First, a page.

The San Francisco Giants, in case you missed it, gave their first base phenom, Brandon Belt, 17 games to prove himself at the big-league level before sending him back to the PCL. I’m fine with the Giants doing that; in fact, I encourage it. But I’d just as soon not see the Padres waffle.

Blanks is nearing the end of his rehab assignment. Assuming he holds up physically, I’d like to see him get first crack at the job. Rizzo is almost certainly the guy long term but there’s no need to rush the kid. I’d prefer not to see him up before the All-Star break. Meanwhile, maybe Blanks can come up and establish trade value.

* * *

At the risk of overstaying my welcome, here are some links:

  • Anibal Sanchez nearly pitches the FIFTH no-hitter in Marlins history (Baseball-Reference). How is it that the Marlins have four no-nos against NL West teams and the Padres, who play in the freaking division, have none? Don’t even get me started on World Championships…
  • Crazy ’86: Last pitcher to hit walk-off HR (SweetSpot). Mark Simon gives us more details about the Craig Lefferts walk-off homer, complete with recollections from Lefferts himself. Very cool.
  • How to Speak Sabermetrics to a Mainstream Audience (FanGraphs). From the article: “Focus on Concepts, Not Stats.” This times a thousand. Nobody cares about your stupid hammer, they just want assurance that the nails will stay in the wall.
  • Teams seek solutions to declining crowds (Yahoo!). The Padres’ numbers are up so far this year. Bear in mind that their numbers were terrible last year. Also, Opening Day and an early series against the Dodgers represent a disproportionate percentage of all home dates thus far. Revisit this after the Pirates have come to town. [h/t reader LynchMob]
  • Before Manny Became Manny (New York Times). I know, everyone is tired of Manny Ramirez, but this is worth reading [h/t BBTF]:

    I had gone up to Washington Heights to check in on Manny’s former high school teammates. I found eight of them watching the first game of the series in the basement of a bodega near Manny’s old apartment. They sat on milk crates, glued to a 19-inch color television wedged on a shelf between cans of evaporated coconut milk and beans and bags of rice.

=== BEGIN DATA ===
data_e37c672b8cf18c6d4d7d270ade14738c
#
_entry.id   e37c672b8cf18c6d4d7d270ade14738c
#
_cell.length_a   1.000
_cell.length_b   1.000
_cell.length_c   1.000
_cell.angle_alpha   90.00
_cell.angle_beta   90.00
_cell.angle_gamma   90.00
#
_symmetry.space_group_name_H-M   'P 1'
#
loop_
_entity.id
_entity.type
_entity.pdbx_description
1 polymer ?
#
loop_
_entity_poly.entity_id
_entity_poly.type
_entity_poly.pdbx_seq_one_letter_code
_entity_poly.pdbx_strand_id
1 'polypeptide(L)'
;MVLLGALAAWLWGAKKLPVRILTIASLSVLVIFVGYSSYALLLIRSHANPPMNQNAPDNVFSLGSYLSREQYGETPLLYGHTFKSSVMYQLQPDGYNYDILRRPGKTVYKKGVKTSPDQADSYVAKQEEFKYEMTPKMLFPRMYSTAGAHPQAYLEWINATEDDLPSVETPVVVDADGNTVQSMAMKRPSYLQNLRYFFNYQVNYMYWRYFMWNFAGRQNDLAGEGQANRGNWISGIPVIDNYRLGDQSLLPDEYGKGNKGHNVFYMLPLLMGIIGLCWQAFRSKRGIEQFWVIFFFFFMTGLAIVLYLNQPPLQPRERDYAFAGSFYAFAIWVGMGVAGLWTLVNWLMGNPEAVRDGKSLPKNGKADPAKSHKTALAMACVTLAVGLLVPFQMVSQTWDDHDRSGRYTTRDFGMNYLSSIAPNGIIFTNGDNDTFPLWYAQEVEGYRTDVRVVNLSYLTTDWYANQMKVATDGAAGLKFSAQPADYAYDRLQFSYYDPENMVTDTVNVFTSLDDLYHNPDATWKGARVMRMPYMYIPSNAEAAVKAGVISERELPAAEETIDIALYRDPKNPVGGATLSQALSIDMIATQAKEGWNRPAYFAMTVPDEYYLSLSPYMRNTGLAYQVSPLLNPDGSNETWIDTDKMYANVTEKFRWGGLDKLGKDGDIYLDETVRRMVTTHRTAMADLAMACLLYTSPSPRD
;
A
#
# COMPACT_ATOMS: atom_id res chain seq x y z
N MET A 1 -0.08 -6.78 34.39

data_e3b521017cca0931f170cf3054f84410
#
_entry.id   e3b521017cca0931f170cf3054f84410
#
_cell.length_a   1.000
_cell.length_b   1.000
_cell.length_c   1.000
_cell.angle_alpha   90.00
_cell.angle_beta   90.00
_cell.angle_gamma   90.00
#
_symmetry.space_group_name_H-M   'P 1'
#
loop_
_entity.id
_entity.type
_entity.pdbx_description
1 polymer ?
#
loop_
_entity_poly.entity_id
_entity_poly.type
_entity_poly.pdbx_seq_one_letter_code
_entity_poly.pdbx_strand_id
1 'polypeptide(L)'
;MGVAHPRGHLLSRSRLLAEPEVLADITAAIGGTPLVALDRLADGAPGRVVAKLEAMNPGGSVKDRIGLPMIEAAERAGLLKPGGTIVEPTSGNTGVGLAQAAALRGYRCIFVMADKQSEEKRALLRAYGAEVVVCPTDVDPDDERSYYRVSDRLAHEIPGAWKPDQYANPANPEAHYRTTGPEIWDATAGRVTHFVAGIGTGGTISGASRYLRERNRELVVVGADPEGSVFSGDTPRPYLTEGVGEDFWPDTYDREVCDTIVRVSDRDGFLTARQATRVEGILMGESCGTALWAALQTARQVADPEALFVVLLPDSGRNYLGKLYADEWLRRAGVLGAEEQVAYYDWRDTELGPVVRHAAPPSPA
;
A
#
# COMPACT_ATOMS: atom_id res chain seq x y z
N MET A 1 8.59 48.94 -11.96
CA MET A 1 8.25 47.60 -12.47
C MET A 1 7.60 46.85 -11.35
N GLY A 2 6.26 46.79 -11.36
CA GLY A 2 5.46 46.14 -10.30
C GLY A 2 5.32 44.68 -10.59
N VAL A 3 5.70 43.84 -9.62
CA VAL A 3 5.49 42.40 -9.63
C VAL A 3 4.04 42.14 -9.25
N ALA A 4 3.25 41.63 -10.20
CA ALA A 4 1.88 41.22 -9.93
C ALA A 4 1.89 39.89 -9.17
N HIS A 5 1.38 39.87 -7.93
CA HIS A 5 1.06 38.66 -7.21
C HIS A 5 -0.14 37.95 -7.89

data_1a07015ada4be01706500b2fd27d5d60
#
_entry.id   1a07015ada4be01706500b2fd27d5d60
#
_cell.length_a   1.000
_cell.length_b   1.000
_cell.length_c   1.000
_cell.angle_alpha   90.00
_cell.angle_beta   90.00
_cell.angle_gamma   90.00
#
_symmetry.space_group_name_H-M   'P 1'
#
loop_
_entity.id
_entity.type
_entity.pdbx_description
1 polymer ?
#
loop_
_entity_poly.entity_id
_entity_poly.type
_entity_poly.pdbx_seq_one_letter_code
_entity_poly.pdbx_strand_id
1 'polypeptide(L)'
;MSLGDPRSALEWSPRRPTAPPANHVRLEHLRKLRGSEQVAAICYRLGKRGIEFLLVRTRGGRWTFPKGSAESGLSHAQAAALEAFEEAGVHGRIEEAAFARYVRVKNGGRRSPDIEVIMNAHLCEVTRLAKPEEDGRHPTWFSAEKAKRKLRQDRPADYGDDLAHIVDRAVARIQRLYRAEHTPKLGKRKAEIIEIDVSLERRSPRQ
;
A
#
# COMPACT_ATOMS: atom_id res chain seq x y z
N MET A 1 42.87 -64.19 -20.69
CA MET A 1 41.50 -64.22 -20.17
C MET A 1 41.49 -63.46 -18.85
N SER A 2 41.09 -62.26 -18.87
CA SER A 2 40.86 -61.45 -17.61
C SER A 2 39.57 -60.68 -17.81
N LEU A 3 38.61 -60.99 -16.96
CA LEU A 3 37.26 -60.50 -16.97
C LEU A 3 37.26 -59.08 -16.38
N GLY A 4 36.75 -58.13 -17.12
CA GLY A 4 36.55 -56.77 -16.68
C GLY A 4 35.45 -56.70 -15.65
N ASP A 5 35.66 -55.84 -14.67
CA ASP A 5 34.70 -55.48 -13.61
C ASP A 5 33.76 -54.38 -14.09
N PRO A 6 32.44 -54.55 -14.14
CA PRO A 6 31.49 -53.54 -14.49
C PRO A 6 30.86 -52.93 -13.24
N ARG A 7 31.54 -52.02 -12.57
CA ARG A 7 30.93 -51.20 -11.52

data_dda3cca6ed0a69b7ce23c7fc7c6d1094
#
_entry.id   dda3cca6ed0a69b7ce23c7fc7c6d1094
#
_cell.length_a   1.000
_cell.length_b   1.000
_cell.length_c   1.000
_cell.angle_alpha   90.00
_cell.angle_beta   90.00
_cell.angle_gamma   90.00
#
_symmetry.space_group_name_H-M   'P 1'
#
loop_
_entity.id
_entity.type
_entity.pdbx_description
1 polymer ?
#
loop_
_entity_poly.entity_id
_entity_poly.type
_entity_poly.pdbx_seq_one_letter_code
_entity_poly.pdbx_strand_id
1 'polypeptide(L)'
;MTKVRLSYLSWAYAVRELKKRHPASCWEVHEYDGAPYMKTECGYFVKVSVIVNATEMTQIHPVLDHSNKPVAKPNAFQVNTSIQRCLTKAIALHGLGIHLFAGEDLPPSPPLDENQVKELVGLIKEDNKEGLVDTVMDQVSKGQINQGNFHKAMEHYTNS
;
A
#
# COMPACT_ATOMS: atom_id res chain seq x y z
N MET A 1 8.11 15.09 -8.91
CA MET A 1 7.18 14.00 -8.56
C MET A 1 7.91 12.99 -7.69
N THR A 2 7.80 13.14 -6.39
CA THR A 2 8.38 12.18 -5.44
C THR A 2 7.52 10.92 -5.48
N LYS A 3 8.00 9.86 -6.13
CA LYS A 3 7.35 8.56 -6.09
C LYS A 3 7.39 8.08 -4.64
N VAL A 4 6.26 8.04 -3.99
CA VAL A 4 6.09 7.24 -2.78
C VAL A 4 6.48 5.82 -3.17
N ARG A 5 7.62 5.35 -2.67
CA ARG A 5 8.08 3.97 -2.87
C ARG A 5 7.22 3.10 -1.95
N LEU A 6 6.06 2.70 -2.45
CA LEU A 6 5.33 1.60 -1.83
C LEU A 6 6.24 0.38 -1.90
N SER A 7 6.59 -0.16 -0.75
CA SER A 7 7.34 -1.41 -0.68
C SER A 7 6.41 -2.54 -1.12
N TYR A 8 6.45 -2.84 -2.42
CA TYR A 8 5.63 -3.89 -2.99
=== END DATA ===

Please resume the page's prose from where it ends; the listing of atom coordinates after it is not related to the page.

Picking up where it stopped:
• Clement toils while ’05 draft mates shine (FOX Sports). Cesar Carrillo sends his condolences… [h/t BBTF]
  • Cameron Maybin: Already Worth It? (FanGraphs). Eno Sarris discusses Maybin’s defensive statistics, which perhaps don’t do him justice. Sarris’ conclusion:

    As long as he can keep his wOBA above average by flashing his considerable athletic assets and avoiding pitches outside the zone, his glove looks like it will make him worth far more than the two arms it took to get him.

    To which I add, Yup.

  • Chainsaw: The Enemy Within (619 Sports). From Chainsaw Randolph’s latest:

    Having watched games at over 20 major league ballparks from coast to coast, I can safely claim the fans of Padres opponents make more noise than at any other stadium.

    Welcome to San Diego; make yourselves at home. The pizza may not be as good as it was where you came from, but at least the weather is nice. Be sure to make lots of Anchorman references. One day, they will be funny.

  • Hundley stands out on Padres’ ASG ballot (Padres.com). Those of you who do the All-Star Game thing may find this interesting.
  • Padres uniform history: The final vote! (SweetSpot). The correct answer is 1975, but it’s your call.
  • Cracking the Scouting Code (Baseball Prospectus). Ever wonder about the 20-80 scale scouts use? Jeremy Greenhouse fills in the details.

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13 Responses »

  1. I’m curious, has anything ever been addressed about the Musical Lineup that Bud Black uses? There is no consistency to anything the Padres are doing offensively. They won Monday, so of course it makes sense to change the lineup completely around Tuesday.

    Most of the people Black tries to fit in the lineup will be out of baseball once they’re released from the Padres. Career .200 hitters aren’t in that much of a demand.

    But as someone said, the Padres definitely should trade Venable. Who wants a potential 20-20 player. Bud Black obviously doesn’t, let another team have him so he can flourish like the rest of the Padre castoffs.

  2. Hey, the Mets have NEVER had a no-hitter. When they had Seaver, it got to be comical how close he would come only to be denied. I saw Leron Lee break up a July 4, 1972, effort against the Padres with one out in the ninth. How could Nolan Ryan throw seven of the things and Seaver, who was a FAR better pitcher, none? No-hitters simply have no logic.

    I totally agree that it makes no sense to bring Rizzo up now. Money considerations matter more to the Padres than to most franchises but even ignoring the super-two factor, it’s ridiculous to expect a rookie to turn around an offense as bad as the one the Padres are trotting out there. It’s far more likely that bringing him in with that expectation will have the opposite effect and shut HIM down too. The hitters simply aren’t as bad as they’re looking now, even Hawpe. When they’ve begun to straighten out, as they will, THEN bring in fresh troops.

    What we’re seeing is largely the effect of luck turning. What, you thought walkoff homers by Jerry Hairston were the normal order of things? If the pitching stays as solid as it has (a huge if), the Padres will be above .500 by the All-Star break.